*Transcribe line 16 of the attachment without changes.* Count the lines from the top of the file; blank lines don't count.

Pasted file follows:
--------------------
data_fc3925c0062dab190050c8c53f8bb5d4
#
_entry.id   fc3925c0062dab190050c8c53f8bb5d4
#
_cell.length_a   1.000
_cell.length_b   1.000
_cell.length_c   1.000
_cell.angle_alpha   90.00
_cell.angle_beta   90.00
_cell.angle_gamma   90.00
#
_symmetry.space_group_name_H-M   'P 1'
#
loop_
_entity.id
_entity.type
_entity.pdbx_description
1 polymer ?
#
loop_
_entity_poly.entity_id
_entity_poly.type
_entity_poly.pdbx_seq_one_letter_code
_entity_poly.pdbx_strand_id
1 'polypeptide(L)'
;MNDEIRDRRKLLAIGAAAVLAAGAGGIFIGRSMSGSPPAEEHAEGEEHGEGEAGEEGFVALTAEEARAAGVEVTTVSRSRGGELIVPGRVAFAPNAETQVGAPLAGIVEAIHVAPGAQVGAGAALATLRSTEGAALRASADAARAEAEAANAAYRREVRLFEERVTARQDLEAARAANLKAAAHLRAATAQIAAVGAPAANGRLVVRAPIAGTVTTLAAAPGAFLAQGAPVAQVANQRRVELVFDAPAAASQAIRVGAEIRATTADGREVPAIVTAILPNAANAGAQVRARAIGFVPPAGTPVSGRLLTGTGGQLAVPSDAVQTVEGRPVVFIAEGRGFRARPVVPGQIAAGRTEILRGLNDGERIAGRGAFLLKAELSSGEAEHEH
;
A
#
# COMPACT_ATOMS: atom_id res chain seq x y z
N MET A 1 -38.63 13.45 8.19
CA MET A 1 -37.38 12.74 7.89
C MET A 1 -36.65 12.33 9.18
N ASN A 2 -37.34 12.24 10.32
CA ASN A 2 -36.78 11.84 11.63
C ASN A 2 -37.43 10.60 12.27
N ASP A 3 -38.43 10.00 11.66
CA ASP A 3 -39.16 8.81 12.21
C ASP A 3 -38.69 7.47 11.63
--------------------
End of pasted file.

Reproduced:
_entity.type